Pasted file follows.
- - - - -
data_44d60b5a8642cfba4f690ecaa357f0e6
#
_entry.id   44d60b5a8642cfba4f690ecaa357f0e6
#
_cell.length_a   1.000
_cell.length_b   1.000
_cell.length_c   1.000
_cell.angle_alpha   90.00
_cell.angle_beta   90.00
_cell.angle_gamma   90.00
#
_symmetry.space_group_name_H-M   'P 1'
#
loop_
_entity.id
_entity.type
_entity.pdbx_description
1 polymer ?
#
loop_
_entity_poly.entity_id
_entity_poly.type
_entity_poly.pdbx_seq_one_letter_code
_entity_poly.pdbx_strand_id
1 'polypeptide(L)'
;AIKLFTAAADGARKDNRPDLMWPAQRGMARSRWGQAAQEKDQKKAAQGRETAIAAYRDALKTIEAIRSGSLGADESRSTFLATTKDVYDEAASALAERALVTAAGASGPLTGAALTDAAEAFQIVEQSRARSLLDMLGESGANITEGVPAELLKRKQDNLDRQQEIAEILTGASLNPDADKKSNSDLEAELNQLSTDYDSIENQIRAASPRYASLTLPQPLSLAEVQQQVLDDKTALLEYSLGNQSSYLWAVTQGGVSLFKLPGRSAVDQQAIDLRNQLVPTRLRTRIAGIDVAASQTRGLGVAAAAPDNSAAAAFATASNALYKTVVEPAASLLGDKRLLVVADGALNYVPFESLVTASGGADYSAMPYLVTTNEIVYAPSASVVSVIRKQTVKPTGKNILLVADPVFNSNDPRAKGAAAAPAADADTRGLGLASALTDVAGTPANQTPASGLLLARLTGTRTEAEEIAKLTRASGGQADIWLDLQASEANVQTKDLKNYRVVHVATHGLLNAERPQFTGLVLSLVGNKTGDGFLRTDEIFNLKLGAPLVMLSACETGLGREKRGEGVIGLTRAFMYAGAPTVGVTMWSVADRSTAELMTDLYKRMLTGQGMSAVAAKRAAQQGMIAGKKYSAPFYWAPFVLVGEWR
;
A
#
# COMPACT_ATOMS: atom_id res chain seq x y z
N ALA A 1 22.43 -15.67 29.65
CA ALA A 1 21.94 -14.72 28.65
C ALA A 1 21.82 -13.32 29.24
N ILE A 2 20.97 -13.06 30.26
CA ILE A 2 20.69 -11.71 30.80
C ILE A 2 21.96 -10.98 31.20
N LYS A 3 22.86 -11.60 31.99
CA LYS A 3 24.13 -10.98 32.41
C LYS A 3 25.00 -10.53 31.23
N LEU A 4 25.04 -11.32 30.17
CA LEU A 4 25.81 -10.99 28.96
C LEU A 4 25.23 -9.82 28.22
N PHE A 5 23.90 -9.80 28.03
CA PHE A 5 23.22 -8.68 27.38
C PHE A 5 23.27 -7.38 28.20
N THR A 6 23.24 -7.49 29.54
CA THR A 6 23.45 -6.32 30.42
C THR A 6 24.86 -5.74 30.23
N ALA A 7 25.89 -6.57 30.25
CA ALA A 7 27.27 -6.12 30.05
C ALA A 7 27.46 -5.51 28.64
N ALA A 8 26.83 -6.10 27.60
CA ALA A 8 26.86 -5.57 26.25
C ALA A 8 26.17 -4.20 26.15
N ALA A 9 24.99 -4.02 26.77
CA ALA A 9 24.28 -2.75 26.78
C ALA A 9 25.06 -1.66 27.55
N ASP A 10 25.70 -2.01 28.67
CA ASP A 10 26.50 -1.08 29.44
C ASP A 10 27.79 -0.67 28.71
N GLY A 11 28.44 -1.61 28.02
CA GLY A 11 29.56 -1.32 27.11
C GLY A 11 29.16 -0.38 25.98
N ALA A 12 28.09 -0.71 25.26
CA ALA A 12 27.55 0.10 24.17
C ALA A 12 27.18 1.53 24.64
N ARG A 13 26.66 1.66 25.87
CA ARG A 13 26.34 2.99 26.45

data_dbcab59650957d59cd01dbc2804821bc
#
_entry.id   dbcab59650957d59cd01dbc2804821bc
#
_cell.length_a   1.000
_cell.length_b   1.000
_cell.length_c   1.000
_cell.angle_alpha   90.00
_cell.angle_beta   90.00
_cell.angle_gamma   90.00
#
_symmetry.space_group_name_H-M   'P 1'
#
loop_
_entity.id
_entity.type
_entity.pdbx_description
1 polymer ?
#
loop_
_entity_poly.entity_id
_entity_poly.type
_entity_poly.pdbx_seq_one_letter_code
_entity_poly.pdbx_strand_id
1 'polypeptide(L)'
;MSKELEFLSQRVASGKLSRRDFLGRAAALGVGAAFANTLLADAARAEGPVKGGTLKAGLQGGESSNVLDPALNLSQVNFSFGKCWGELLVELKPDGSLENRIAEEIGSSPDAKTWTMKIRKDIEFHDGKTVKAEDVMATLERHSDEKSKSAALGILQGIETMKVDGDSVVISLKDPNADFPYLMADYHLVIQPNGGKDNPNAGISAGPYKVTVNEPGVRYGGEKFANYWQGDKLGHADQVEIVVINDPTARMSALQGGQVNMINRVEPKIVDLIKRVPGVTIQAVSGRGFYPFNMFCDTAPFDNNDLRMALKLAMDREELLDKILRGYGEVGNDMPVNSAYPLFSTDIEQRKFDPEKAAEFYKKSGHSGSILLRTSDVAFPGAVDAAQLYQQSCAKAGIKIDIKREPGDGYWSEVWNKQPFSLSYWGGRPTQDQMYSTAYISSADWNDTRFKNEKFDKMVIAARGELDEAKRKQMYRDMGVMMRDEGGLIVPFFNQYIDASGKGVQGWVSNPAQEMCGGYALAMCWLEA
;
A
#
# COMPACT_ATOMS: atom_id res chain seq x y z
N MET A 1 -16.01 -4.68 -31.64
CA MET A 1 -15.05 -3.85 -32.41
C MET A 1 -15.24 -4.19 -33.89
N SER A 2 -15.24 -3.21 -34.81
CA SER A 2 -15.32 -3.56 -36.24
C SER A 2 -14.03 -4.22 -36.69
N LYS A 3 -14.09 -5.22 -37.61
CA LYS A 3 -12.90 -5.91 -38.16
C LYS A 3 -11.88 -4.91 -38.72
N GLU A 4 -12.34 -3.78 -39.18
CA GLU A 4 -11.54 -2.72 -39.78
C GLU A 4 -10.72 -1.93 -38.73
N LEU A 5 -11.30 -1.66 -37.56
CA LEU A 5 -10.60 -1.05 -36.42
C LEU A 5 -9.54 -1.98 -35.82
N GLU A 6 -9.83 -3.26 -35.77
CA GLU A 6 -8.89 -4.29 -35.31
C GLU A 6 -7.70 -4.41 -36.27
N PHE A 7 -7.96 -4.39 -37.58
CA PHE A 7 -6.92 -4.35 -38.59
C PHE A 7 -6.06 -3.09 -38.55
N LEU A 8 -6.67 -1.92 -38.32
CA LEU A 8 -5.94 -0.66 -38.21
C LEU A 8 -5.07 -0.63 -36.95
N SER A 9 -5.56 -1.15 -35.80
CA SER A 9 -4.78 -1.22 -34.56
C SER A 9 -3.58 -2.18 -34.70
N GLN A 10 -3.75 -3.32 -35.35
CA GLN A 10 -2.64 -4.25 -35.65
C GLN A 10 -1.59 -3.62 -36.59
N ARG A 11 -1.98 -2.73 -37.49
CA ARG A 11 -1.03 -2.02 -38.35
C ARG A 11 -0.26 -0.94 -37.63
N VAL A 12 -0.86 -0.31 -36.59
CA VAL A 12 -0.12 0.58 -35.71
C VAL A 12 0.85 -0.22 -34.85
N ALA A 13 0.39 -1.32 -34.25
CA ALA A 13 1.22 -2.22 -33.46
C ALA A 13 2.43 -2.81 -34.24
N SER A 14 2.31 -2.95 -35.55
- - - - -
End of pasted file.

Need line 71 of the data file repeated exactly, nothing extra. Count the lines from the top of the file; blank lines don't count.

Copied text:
_entry.id   dbcab59650957d59cd01dbc2804821bc